For me, the best thing about Rachael's Writer's Platform-Building Campaign is the opportunity to meet lots and lots and lots of really awesome fellow writers, and today's interviewee is no different. Please welcome
What is your earliest writing memory? What did you write about? Did it have a title?
My brother has always been a bit of a prodigy. He was older than me and brilliant at an early age. When he was 10 years old, he already started writing very short fiction and all my family did was praise his genius. I had such a fit of jealousy that I sat at our Apple II computer and wrote a small story. It didn't have a title, quotation marks or even paragraphs. It was a story about four girls who were friends. I don't recall ever printing it out, but my first years of writing was in the attempt to write something better than my brother had. I just never stopped.
When you were 6, what did you want to be when you grew up?
A teacher. My mom had bought us a small chalkboard. Usually at the end of the school year, teachers would give out old workbooks, and sometimes textbooks, that they wouldn't be using. I would use these to pretend to be both a student and an instructor. This kept me entertained for most of the summer.
What is the best compliment your writing has ever received?
"I tried to hate this, but I couldn't." I know it's an odd compliment, but when I was in college, I took both English Literature and Creative Writing courses. In my introduction to creative writing, we had to write a short fiction. I chose to write what ended up being the first few chapters of an unfinished manuscript I have. There was one student in the class that did his very best to rip everyone's work apart. He had found something in every single student's work that was terrible. When it was my turn, I was ready -- I thought it would've been easy, since it was fantasy and featured a humanoid race of fairies -- and he looked at it and then at me, saying, "I tried to hate this, but I couldn't." He then went on to discuss what he loved about it. I was the only classmate he didn't tear to shreds.
Afterwards, we had to meet with the professor privately about it. I thought the story was done. He said to me, "This is not a short story. This is a novel. You have to make this a novel." It was the highest bit of praise between these two strangers that I could have ever asked for.
Can you tell us a little about your current WIP?
About two years ago, I was reading a lot of urban fantasy (Jim Butcher, in particular) and watching a lot of supernatural shows (Buffy: The Vampire Slayer). I was reading a lot about werewolves and vampires. I had always a fondness for ghosts; despite not enjoying horror movies, I always was drawn to ones about haunted houses. I had tried to find some urban fantasy that featured ghosts and couldn't find any. I decided I was going to write my own. Stages: A Survival Guide for Specters is a novel told by Quinn Landers, who has recently died and found herself roaming the earth with other ghosts. They surround the world of the living, but do not interact with them. Throughout the novel, Quinn speaks directly to the reader about being a ghost, showing its dangers and heartaches. There's a fair amount of action, friendships, love and a lot of betrayal that Quinn faces as she tells a ghost story from her perspective.
Do you follow a routine when it comes to writing?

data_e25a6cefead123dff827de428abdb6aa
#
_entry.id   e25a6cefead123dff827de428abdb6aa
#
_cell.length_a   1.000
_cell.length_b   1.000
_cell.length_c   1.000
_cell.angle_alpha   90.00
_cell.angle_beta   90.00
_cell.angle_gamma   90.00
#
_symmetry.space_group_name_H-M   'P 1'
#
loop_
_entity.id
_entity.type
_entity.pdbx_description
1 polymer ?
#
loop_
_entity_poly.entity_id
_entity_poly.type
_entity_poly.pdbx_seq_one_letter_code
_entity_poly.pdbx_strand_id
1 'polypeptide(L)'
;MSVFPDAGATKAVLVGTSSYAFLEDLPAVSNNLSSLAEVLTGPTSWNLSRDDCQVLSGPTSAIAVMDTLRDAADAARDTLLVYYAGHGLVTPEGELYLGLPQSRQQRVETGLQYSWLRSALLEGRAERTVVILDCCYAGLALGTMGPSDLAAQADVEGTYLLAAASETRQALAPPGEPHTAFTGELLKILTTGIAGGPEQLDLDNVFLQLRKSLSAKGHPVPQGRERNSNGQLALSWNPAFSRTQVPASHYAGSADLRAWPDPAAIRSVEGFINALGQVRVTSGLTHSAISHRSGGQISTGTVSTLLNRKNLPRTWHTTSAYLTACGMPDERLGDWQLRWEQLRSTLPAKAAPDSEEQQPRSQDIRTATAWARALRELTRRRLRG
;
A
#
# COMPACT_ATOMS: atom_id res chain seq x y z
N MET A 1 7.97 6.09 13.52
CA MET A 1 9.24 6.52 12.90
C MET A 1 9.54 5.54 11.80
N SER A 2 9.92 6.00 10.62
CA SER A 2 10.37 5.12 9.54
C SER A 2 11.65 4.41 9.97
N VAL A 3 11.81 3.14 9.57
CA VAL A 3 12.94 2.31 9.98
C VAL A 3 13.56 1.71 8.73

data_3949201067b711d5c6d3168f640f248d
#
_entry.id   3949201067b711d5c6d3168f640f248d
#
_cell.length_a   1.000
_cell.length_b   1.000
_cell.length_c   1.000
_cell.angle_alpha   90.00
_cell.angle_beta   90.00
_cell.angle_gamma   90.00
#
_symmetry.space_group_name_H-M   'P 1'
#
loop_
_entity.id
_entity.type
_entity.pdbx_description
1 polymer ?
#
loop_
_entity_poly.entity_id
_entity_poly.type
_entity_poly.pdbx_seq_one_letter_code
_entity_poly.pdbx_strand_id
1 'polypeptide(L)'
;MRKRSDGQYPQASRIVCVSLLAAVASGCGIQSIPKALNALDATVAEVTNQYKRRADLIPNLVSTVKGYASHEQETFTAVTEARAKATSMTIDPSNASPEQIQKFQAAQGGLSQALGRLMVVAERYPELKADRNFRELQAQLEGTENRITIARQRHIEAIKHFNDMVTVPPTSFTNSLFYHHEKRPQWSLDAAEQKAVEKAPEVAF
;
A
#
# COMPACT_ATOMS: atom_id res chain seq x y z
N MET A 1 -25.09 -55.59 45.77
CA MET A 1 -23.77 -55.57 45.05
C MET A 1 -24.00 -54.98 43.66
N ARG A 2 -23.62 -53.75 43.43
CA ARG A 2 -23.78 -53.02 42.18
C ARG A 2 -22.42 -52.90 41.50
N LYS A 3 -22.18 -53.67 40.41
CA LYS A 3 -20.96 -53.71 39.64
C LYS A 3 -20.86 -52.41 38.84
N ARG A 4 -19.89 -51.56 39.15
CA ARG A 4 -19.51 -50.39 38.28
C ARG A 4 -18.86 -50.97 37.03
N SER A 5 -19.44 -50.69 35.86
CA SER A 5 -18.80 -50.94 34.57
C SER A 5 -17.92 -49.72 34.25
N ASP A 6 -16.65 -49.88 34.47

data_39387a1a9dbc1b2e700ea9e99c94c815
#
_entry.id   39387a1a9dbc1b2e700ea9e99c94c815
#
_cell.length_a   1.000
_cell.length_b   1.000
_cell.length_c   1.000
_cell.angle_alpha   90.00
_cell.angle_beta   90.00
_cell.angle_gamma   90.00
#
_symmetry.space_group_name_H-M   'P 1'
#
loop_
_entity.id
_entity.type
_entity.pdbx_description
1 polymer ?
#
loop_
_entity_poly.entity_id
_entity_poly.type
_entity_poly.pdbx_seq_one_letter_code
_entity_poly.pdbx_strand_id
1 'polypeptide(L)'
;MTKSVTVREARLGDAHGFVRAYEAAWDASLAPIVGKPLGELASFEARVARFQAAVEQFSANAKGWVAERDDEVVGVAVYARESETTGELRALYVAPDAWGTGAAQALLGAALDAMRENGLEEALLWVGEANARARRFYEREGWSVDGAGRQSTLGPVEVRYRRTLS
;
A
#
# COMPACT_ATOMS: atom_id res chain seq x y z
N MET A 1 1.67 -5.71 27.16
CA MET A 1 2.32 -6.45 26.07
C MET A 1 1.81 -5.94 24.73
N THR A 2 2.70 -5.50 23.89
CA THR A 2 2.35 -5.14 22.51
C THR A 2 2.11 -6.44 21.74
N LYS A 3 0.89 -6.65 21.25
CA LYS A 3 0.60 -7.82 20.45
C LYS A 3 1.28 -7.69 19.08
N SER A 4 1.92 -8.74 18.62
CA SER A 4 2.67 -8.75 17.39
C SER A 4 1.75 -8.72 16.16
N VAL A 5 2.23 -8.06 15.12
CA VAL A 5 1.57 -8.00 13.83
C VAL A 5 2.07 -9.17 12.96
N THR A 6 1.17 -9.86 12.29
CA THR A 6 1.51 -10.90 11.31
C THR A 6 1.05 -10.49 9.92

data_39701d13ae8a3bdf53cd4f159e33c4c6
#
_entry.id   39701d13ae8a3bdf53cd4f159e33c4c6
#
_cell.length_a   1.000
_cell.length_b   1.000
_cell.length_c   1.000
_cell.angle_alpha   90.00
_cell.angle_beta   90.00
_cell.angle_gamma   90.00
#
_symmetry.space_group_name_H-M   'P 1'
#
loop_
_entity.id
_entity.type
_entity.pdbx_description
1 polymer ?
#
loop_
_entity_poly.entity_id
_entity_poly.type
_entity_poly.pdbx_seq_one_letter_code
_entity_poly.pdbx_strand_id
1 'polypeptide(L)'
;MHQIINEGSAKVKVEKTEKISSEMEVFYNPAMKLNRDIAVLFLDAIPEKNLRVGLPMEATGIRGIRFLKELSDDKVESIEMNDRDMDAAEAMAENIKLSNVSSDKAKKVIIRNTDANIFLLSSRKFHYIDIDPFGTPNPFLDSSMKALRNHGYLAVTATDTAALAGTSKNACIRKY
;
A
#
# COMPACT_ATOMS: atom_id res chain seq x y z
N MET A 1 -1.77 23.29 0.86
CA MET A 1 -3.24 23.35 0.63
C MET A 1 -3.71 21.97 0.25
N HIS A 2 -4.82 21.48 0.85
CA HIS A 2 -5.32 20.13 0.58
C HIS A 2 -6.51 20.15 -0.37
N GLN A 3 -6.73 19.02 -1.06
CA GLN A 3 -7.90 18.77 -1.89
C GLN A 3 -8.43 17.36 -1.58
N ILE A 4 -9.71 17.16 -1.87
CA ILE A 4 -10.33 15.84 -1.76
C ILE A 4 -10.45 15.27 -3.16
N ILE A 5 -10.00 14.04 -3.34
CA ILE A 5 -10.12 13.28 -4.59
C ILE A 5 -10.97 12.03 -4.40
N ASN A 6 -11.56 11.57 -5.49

I try very hard to have one, but it doesn't always work. I try to sit down, three times a week, for an hour. I find having a routine and being used to it is the only way writing works. When you step away from it, it's easy to put it all aside and forget you were even working on a novel.
What do you find hardest about writing?
Not being overwhelmed. As a novel writer, I find it's easy to see all the things you need to do and become buried in it. Since this isn't a paying job, there's lots of "what's the point?" moments or "I have better things to do." The first five minutes of writing tend to be grueling, almost impossible, but it's smooth sailing after that. You get to remember why you decided to devote your time to this in the first place.
What is your favorite book (at least currently)?
Dracula, by Bram Stoker. I know it's odd, being that I usually look down on all the vampire fiction out there, but this novel didn't really focus on the nature of a vampire. It focuses on the gothic better than I had ever seen done prior. It set the mood; the words itself engulf the reader, giving a constant sense of dread and hopelessness. I have always adored this book and will read it over and over again.
What non-writing hobbies do you like to participate in?
I'm a massive knitter. I picked up knitting about three years ago, when I was going through so hard times. Knitting became very meditative; when things go wrong, I pick up the needles and just go with it and I find it calms my nerves and clears my head. In the end, I get fun clothes to wear and I get a lot of compliments on my completed projects.
If you had $1,000,001, what would you do with the $1?
I would buy something from Office Max. I find sick joy in organization and desk equipment.
Give us one random fact about yourself.
I have a tattoo on my back that I drew myself that represents my creativity. The drawing occurred to me out of the blue, and the odd thing about it is that I can't draw at all. I grabbed a piece of computer paper and frantically drew until I got it perfect. I stared at it for days and knew I wanted this to become a part of me. I went to see a tattoo artist and had it drawn in black on my left shoulder blade. I always look at it when I'm suffering writers block or lacking creativity in some other regard and it always picks me up. This is why it is my current photo on twitter.
To read more about Kate and her writing, check out her website. She also tweets as @kllwrites.
If you would be interested in being a BTWP interviewee, send me an email at jestkeptsecret (at) gmail (dot) com.